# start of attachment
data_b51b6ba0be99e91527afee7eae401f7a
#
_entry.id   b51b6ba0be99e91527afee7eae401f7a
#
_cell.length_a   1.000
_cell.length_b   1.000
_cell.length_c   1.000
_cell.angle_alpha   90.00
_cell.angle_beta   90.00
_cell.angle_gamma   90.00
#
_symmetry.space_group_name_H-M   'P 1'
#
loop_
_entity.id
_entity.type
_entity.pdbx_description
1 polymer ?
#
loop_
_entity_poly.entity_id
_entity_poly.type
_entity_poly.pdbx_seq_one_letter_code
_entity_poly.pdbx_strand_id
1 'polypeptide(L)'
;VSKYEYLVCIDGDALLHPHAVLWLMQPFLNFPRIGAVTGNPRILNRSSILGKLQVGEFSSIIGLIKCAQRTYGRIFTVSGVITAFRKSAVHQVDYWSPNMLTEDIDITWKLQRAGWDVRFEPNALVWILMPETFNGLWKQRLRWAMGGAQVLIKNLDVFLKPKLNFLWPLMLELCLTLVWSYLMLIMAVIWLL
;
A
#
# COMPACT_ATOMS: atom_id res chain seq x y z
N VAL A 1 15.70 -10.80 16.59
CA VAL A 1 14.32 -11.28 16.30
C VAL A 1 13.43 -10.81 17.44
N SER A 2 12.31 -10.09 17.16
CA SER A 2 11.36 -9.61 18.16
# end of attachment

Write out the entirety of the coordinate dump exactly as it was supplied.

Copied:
data_b51b6ba0be99e91527afee7eae401f7a
#
_entry.id   b51b6ba0be99e91527afee7eae401f7a
#
_cell.length_a   1.000
_cell.length_b   1.000
_cell.length_c   1.000
_cell.angle_alpha   90.00
_cell.angle_beta   90.00
_cell.angle_gamma   90.00
#
_symmetry.space_group_name_H-M   'P 1'
#
loop_
_entity.id
_entity.type
_entity.pdbx_description
1 polymer ?
#
loop_
_entity_poly.entity_id
_entity_poly.type
_entity_poly.pdbx_seq_one_letter_code
_entity_poly.pdbx_strand_id
1 'polypeptide(L)'
;VSKYEYLVCIDGDALLHPHAVLWLMQPFLNFPRIGAVTGNPRILNRSSILGKLQVGEFSSIIGLIKCAQRTYGRIFTVSGVITAFRKSAVHQVDYWSPNMLTEDIDITWKLQRAGWDVRFEPNALVWILMPETFNGLWKQRLRWAMGGAQVLIKNLDVFLKPKLNFLWPLMLELCLTLVWSYLMLIMAVIWLL
;
A
#
# COMPACT_ATOMS: atom_id res chain seq x y z
N VAL A 1 15.70 -10.80 16.59
CA VAL A 1 14.32 -11.28 16.30
C VAL A 1 13.43 -10.81 17.44
N SER A 2 12.31 -10.09 17.16
CA SER A 2 11.36 -9.61 18.16